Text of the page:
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Golf Magnate Sinks Millions in School

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SPECIAL TO THE TIMES; Sue Fox is a Times correspondent. Eric Sondheimer is a Times staff writer

When David G. Price bought his first golf course, about 30 years ago in Yorba Linda, he clinched the deal with a $1 down payment.

Today, Price’s emerald-green empire spans 280 golf courses in the United States and England. His business, American Golf Corp., is the largest golf management company in the nation, with expected revenues of about $650 million this year.

No longer needing to start small by plunking down a dollar, Price, 66, is the driving force behind Oaks Christian High School, a new, $30-million private coed school rising from a dirt field next to the Ventura Freeway. By way of his family foundation, Price has already poured about $12 million into the project.

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With a goal of becoming an academic as well as athletic powerhouse in the Conejo Valley, the four-year, nondenominational school is scheduled to open in September 2000 with ninth and 10th grades. With few private high schools in the Conejo Valley, Oaks Christian could become a major player in attracting local students who must drive to the west San Fernando Valley to attend such schools as Crespi Carmelite High School in Encino and Chaminade College Preparatory in West Hills.

The new school is being constructed--before a backdrop of cars whizzing along the Ventura Freeway--on half the former site of the Eaton Corp. facility on La Tienda Road. Last year, the Calvary Community Church bought the 35-acre property for $18 million and split it into two lots. Calvary then sold half the land to the Price Family Foundation, run by Price and his former wife, Dallas, for $10 million.

“It became a synergetic marriage,” said Gaye Pollinger, the church’s publicity coordinator. The church is now erecting a massive new worship auditorium next to the school.

Both the Prices and the church, who share evangelical Christian roots, seem pleased with the outcome. Church officials had hoped to sell the neighboring land to someone with similar spiritual values.

For his part, Price had been scouring Los Angeles’ Westside for several years, initially inspired by a desire to found a Christian high school that his grandchildren could attend. When he heard about the Westlake Village site, he thought it was too far away.

Then he visited. And the man who built a fortune leasing ailing municipal golf courses and sprucing them up saw a future in the acres of open space. The fact that the spot was across the freeway from a golf course his company once managed didn’t hurt either.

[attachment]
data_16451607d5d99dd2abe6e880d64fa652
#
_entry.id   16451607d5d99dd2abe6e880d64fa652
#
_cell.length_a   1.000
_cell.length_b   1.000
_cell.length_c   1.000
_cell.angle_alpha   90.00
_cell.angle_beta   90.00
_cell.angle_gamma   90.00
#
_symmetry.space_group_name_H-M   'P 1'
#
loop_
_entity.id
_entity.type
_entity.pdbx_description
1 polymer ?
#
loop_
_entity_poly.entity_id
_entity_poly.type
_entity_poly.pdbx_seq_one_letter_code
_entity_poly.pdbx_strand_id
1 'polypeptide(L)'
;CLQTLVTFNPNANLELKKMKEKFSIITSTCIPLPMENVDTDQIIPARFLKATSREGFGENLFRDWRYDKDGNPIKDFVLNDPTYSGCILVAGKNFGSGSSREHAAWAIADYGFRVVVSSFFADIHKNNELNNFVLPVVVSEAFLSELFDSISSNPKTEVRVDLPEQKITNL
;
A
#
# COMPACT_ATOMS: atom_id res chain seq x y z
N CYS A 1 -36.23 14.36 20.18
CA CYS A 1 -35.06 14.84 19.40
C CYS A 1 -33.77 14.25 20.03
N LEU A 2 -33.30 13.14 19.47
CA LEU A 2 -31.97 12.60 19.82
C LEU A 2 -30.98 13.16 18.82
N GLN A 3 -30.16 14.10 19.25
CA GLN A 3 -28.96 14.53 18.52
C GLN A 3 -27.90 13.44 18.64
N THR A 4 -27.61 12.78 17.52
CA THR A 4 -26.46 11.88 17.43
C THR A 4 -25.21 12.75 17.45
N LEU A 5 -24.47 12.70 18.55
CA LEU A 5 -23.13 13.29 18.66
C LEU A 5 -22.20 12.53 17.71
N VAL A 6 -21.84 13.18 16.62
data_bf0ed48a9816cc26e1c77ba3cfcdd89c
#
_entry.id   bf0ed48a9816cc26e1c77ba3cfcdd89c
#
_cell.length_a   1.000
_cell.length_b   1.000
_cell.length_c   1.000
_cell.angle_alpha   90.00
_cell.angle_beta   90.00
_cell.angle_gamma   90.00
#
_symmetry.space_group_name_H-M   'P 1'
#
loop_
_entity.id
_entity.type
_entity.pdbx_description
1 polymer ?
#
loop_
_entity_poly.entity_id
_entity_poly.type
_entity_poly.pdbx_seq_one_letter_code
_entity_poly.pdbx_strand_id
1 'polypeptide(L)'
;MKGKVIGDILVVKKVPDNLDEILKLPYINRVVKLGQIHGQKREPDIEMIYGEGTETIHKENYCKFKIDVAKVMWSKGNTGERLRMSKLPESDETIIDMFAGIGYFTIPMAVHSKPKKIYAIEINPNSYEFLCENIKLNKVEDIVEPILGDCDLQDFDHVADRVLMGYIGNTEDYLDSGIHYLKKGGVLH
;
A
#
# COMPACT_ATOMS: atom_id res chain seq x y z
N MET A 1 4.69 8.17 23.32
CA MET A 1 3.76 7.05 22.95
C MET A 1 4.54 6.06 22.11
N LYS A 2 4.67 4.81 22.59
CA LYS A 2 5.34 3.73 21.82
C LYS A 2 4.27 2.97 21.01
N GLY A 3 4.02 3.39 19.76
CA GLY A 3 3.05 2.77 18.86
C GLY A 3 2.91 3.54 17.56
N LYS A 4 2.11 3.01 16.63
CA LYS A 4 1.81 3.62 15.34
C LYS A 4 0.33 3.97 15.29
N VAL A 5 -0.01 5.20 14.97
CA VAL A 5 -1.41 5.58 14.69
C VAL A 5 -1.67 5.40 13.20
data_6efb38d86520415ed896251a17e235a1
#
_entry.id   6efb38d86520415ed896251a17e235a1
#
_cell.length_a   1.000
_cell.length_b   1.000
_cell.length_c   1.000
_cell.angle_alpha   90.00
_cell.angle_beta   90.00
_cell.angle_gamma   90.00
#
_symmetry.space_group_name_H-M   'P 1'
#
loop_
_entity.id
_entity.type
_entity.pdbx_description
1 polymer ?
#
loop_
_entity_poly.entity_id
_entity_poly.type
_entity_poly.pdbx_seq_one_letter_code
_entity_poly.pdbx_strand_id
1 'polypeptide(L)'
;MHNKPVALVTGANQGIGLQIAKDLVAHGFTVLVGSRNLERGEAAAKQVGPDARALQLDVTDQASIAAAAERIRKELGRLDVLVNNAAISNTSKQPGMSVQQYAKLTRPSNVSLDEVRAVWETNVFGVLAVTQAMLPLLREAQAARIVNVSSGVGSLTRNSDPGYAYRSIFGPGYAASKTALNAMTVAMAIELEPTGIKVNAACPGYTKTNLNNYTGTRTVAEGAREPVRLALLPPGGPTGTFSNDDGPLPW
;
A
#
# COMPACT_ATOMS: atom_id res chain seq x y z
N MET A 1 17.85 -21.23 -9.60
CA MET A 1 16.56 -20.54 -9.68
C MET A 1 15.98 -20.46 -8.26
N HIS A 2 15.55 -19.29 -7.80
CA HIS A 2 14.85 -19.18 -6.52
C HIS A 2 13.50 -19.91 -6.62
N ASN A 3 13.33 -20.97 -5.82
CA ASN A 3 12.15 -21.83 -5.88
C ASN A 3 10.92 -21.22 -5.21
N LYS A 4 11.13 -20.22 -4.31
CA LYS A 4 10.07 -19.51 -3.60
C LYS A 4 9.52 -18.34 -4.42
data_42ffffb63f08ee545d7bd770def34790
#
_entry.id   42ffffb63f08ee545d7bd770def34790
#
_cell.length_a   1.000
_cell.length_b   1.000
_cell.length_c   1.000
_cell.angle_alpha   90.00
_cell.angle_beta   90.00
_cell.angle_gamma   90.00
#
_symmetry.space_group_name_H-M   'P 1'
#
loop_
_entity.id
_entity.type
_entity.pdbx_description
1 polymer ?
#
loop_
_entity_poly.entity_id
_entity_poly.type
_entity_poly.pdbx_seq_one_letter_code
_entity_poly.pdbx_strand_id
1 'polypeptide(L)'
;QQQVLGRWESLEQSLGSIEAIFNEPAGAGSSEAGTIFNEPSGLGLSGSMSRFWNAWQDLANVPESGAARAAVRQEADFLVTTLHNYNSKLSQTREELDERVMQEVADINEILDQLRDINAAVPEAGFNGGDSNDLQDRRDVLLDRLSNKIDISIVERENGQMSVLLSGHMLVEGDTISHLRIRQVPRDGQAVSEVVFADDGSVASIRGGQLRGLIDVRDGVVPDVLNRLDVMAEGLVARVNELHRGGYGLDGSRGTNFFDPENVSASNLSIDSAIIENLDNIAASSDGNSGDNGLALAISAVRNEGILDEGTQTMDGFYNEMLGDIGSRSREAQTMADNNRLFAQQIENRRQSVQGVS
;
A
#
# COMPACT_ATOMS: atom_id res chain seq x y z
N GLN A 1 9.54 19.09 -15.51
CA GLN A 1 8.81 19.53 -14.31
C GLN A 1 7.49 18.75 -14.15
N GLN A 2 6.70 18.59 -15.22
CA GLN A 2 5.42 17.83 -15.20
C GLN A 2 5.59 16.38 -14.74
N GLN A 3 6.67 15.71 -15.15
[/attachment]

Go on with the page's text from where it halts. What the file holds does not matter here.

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“Did you ever fall in love?” Price said. “That’s exactly what it was. I looked at it and I knew.”

Price said that his foundation will fund about half the total cost of building Oaks Christian and that the school will seek donations for the rest. The Prices have also contributed to a Christian primary school, Calvary Christian School in Pacific Palisades.

In addition to attracting Conejo Valley students, the school hopes to draw from Ventura and even the Westside, said Kris Thabit, vice president of American Golf, who is coordinating the project for the Price Family Foundation.

“If we provide a good product, we can draw from everywhere,” Thabit said.

The athletic facilities under construction will make Oaks Christian stand out immediately. There will be a lighted 2,000-seat football/soccer stadium, an all-weather track, an Olympic-sized swimming pool, a 1,300-seat gymnasium, plus baseball and softball diamonds.

“It’s going to be the Santa Margarita of the Conejo Valley,” said one local coach, referring to the powerful Catholic high school in Mission Viejo.

Classrooms will be wired for videoconferencing and Internet access, Price said. A performing arts facility is also planned.

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Harvard-Westlake in Studio City--Thabit’s alma mater--is being used as a model for the new high school. Thabit was an All-Southern Section linebacker at Harvard-Westlake in 1983 and later attended Harvard University. “We’re looking at a very balanced program of academics, athletics and spiritual enrichment,” he said.

Tuition costs at Oaks Christian are not yet known, but preliminary projections are between $8,000 and $9,000 a year. Maximum enrollment is estimated at 1,200 students.

The school recently hired a headmaster, Jeff Woodcock, from Santa Fe Christian School in Solana Beach. Woodcock spent nine years as superintendent for Sun Valley Village Christian Schools during the 1980s and has worked for 25 years in private education.

The values Price said he hopes to foster include order, discipline, honor and kindness.

“When Jesus was preaching to the disciples, he was talking about helping the needy and the hungry and the poor and the ill, and he said when you do these things, you do them for me,” Price said. “I think it’s important to have that teaching going on at the same time you’re teaching biology.”

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